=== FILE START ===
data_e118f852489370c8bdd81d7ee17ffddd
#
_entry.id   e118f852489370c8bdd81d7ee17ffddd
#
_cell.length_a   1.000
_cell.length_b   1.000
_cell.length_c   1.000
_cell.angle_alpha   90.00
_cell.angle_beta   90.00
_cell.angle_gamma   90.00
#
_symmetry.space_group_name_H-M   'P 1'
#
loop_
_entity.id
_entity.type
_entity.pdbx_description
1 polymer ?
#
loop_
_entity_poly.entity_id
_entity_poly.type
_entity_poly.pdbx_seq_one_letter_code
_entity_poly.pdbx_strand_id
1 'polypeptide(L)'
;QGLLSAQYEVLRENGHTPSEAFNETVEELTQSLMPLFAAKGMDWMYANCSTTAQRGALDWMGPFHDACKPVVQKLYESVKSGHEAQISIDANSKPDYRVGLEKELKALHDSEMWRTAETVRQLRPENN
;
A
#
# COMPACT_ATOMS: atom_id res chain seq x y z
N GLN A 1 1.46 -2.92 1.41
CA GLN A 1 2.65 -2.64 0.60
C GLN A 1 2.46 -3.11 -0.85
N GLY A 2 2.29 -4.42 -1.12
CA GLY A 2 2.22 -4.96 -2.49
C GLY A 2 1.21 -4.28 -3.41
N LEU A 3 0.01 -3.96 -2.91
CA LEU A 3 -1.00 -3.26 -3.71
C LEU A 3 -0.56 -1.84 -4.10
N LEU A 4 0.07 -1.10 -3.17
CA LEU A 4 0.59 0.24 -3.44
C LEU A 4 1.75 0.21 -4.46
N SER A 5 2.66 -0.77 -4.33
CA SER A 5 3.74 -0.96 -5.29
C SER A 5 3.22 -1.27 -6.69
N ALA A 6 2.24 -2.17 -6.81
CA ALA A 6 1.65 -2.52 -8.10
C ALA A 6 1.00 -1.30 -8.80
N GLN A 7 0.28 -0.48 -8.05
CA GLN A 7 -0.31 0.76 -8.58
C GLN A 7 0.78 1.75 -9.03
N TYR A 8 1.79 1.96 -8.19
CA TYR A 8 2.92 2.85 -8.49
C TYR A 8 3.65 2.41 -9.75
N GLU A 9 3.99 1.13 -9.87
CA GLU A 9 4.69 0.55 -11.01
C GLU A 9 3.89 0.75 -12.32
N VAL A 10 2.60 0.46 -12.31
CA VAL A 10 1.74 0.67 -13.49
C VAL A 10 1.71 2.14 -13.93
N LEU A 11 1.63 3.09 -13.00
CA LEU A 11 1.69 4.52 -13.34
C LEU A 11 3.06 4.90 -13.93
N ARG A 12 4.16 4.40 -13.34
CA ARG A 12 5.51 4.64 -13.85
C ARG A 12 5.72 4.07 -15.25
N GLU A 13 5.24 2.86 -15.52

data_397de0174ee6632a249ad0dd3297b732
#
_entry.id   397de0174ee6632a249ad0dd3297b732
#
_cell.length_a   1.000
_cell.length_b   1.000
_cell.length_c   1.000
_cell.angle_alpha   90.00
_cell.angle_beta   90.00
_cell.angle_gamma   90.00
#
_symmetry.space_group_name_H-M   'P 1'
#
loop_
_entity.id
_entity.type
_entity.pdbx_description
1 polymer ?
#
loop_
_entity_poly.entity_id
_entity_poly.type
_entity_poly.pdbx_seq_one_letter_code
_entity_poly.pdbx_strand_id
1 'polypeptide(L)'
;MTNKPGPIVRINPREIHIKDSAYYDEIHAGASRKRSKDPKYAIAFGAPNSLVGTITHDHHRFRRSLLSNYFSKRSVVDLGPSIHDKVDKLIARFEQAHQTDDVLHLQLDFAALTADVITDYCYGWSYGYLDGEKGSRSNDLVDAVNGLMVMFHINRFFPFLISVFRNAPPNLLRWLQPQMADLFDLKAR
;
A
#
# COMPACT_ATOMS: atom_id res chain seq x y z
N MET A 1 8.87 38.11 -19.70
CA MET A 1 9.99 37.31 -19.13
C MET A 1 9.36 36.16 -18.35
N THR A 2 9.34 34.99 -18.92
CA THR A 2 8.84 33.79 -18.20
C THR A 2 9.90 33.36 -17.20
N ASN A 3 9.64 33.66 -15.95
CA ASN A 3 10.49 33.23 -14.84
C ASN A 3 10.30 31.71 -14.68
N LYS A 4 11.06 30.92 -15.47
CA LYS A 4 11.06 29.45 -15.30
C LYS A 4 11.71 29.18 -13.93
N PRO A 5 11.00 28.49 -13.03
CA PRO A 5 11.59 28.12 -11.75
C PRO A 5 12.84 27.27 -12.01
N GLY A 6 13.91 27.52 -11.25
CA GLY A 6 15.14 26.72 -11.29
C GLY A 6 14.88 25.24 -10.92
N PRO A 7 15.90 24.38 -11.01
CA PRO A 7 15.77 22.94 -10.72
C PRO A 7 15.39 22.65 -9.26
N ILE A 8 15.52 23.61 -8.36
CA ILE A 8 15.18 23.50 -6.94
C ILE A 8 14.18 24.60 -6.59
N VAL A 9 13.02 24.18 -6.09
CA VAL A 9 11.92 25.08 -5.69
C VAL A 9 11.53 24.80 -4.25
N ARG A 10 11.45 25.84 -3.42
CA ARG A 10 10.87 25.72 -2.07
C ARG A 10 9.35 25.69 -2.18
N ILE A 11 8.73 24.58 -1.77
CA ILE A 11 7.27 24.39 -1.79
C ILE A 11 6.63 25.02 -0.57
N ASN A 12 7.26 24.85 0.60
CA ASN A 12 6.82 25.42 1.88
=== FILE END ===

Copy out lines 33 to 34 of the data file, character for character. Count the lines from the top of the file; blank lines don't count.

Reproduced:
C GLN A 1 2.46 -3.11 -0.85
N GLY A 2 2.29 -4.42 -1.12